Sloane Wilson’s The Man In The Grey Flannel Suit was one of the first publicly voiced criticisms of American post-war life. Adapted to film in 1956, Gregory Peck portrayed Tom Rath, a WWII veteran struggling to deal with his memories of the war and settle himself into a hard bearing corporate world and a tumultuous domestic life.
If there is one product left in the Geoffrey Beene range that remotely represents the designer’s vision it is ironically their men’s fragrance Grey Flannel. Released in 1976 in conjunction with Elizabeth Arden, the scent was overseen by Beene himself, achieving what has become an incredibly classic and intelligent fragrance for men. It is centered on a violet note, and when paired with the sage, citrus, and sandalwood the effect is incredibly masculine and sensual. Once, when wearing the fragrance out it was mistaken for Donna Karan’s Cashmere Mist, indeed the comforting smell of a woolen fabric is there, but GF is notably richer and deeper. Defying the current trends of antiseptic (bathroom cleaner smelling, really) synthetic based men’s scents; it is alarming and familiar at the same time.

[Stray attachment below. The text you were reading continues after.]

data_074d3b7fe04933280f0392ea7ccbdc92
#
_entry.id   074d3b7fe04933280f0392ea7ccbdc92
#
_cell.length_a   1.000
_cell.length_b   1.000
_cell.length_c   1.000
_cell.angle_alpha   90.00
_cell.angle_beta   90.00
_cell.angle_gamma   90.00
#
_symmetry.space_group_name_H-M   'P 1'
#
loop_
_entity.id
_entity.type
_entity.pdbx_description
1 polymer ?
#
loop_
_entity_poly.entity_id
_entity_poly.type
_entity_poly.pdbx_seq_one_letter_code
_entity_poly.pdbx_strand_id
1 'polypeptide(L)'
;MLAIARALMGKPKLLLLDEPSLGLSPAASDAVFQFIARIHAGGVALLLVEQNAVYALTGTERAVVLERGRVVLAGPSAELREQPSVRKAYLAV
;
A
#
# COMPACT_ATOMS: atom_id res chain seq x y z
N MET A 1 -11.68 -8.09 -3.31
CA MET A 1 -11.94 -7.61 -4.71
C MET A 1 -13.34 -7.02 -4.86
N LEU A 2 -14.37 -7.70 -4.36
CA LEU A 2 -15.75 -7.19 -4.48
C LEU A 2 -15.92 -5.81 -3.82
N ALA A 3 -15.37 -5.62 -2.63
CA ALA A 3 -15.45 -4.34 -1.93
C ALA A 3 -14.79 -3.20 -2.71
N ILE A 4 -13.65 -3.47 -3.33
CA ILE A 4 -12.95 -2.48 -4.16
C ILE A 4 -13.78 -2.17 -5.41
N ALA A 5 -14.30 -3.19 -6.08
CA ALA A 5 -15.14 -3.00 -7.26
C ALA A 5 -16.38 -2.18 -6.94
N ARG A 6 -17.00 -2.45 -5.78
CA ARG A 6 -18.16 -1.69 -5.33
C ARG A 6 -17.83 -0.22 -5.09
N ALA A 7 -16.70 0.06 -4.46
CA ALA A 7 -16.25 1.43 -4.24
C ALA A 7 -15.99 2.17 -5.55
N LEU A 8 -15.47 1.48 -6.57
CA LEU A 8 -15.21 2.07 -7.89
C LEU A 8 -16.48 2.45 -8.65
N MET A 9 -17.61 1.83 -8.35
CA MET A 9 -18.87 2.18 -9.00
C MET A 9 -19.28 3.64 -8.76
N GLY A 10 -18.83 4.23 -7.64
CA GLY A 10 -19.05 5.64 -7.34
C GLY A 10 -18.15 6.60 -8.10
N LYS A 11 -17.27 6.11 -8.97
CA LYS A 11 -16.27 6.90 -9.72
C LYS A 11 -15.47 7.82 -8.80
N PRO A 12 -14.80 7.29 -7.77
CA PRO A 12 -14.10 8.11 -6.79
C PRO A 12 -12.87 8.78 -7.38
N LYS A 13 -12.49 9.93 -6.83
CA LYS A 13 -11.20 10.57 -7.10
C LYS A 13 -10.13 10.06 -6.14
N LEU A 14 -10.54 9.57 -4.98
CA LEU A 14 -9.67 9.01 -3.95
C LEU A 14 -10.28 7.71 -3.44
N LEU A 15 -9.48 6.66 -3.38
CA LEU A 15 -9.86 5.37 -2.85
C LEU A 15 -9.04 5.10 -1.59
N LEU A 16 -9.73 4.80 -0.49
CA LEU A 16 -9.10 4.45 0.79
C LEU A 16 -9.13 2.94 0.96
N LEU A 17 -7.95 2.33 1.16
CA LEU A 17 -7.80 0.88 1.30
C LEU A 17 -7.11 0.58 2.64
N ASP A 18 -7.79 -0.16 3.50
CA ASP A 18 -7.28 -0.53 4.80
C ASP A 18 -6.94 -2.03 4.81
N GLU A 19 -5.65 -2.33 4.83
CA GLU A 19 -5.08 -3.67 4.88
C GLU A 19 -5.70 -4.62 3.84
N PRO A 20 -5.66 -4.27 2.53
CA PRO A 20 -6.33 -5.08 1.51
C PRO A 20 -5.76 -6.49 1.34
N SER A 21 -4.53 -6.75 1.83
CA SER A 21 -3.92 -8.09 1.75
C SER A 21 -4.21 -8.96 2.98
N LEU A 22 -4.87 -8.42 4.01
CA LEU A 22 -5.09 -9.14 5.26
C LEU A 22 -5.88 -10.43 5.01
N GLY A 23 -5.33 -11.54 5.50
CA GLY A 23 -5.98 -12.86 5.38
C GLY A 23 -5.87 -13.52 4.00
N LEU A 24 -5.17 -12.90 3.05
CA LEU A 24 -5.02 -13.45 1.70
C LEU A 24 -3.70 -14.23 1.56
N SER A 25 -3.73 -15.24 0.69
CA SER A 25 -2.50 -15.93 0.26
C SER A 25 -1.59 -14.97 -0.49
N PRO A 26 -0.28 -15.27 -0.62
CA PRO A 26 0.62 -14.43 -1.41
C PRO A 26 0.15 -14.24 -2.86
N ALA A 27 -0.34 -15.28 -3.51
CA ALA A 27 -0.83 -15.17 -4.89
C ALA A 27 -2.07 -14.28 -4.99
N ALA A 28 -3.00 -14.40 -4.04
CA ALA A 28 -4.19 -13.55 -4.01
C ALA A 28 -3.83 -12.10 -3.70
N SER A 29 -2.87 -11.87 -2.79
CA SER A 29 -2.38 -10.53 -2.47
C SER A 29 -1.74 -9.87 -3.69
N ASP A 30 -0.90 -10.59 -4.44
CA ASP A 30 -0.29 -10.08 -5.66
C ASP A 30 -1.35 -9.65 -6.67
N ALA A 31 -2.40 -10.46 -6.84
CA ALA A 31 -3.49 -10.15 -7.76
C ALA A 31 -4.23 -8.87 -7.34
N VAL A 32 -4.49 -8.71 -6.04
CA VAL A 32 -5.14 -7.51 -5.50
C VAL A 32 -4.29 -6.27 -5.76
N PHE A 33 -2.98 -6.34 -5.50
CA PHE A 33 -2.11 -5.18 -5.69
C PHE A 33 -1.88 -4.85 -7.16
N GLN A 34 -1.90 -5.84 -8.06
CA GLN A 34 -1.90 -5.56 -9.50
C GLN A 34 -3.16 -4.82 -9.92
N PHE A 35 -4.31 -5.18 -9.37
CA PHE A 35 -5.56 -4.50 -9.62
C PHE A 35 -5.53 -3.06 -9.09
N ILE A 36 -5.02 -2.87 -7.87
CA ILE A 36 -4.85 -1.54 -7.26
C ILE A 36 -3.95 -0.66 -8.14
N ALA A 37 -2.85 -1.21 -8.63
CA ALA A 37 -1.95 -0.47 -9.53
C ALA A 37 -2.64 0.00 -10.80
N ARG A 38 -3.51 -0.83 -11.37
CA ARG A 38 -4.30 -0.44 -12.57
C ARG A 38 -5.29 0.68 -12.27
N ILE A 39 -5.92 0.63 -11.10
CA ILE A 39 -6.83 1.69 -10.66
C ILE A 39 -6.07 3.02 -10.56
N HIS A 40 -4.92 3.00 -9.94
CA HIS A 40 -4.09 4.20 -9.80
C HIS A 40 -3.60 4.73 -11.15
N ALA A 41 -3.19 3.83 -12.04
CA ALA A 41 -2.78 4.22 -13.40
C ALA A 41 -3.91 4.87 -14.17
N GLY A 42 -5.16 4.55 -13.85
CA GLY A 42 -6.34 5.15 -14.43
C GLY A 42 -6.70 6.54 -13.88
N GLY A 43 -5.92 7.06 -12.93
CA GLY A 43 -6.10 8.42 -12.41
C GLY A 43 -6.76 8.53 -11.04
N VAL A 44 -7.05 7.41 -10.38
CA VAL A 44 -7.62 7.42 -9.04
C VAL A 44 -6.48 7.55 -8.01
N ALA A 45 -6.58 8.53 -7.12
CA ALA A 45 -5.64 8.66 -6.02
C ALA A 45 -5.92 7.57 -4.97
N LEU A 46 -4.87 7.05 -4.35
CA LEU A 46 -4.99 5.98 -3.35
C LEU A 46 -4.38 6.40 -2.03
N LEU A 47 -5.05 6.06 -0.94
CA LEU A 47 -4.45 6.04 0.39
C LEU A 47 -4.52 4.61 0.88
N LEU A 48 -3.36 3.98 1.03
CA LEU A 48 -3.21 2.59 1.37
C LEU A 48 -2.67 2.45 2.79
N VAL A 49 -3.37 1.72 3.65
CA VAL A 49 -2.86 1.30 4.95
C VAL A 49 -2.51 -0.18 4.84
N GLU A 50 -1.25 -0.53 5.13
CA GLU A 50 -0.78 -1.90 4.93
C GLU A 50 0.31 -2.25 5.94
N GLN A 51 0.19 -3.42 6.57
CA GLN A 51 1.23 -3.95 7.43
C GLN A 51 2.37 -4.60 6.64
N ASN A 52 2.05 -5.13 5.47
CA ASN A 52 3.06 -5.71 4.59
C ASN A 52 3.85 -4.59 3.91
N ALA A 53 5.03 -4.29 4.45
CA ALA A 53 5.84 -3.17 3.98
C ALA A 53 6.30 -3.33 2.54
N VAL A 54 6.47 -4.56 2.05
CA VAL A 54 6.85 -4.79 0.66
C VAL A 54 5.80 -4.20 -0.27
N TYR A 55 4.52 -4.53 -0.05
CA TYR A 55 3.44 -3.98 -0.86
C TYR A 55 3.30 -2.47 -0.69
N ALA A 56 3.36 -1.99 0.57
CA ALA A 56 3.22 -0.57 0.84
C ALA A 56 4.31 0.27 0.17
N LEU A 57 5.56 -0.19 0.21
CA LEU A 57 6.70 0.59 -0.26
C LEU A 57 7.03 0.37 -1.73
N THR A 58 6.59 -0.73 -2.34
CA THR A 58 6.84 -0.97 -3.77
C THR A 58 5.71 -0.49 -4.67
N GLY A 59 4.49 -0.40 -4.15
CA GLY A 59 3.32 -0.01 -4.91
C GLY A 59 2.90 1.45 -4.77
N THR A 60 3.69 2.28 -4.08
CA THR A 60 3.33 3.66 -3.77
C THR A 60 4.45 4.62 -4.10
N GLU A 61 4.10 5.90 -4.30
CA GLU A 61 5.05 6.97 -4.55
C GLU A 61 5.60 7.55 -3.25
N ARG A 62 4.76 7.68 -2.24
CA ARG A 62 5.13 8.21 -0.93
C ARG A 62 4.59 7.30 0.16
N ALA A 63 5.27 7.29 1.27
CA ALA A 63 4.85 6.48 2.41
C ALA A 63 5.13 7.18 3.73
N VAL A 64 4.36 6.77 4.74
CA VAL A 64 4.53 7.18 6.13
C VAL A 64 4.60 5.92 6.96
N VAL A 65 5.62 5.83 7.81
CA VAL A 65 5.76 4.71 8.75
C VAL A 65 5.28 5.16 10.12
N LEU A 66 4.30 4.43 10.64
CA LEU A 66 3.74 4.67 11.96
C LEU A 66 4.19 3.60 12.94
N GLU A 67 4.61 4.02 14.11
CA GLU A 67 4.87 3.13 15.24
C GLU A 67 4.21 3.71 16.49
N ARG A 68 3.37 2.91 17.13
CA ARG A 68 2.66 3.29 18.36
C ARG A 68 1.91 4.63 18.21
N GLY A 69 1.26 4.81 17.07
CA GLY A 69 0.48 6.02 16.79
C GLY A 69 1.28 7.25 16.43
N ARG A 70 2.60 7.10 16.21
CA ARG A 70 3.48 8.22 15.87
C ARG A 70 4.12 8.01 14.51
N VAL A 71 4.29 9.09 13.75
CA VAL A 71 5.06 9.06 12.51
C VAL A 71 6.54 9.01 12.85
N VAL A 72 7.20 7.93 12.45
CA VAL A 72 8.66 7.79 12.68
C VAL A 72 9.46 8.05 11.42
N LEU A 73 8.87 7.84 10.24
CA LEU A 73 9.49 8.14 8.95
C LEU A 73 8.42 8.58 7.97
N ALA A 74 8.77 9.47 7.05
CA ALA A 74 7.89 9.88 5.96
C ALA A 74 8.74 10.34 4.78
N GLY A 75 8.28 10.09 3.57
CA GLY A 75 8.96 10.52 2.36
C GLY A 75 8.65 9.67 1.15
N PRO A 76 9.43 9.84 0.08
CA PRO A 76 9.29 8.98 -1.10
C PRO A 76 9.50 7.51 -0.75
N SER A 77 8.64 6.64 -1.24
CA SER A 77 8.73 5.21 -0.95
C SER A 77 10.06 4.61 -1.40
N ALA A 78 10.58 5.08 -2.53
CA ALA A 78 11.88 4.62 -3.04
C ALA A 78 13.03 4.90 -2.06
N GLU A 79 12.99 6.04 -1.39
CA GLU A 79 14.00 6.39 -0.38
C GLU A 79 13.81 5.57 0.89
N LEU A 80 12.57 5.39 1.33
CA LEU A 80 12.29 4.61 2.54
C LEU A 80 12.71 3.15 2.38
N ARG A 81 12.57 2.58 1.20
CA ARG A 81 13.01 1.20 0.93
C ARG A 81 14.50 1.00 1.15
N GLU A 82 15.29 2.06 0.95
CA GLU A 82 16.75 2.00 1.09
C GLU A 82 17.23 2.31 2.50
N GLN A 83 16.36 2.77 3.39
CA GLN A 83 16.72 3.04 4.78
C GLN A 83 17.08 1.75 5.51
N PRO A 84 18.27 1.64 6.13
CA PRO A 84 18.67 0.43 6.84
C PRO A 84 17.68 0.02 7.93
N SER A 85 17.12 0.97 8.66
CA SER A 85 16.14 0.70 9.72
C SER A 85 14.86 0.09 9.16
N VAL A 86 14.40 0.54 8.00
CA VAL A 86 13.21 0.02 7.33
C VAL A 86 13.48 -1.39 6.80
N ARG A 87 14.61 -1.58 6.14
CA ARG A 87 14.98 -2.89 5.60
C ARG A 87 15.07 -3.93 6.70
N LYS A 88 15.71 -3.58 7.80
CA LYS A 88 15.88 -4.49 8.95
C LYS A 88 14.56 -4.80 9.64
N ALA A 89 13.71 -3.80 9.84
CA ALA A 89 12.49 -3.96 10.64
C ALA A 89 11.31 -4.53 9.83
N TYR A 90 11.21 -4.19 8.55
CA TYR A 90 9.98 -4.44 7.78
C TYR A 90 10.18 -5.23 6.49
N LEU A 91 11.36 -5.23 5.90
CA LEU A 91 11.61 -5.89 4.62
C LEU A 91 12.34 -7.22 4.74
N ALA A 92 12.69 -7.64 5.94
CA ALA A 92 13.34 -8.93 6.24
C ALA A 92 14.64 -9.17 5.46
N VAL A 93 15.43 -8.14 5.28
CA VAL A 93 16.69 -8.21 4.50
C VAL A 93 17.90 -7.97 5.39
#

The best bit is that you can find the original formula almost anywhere for a steal, check out the dreary (but treasure filled) perfume section at Walgreens.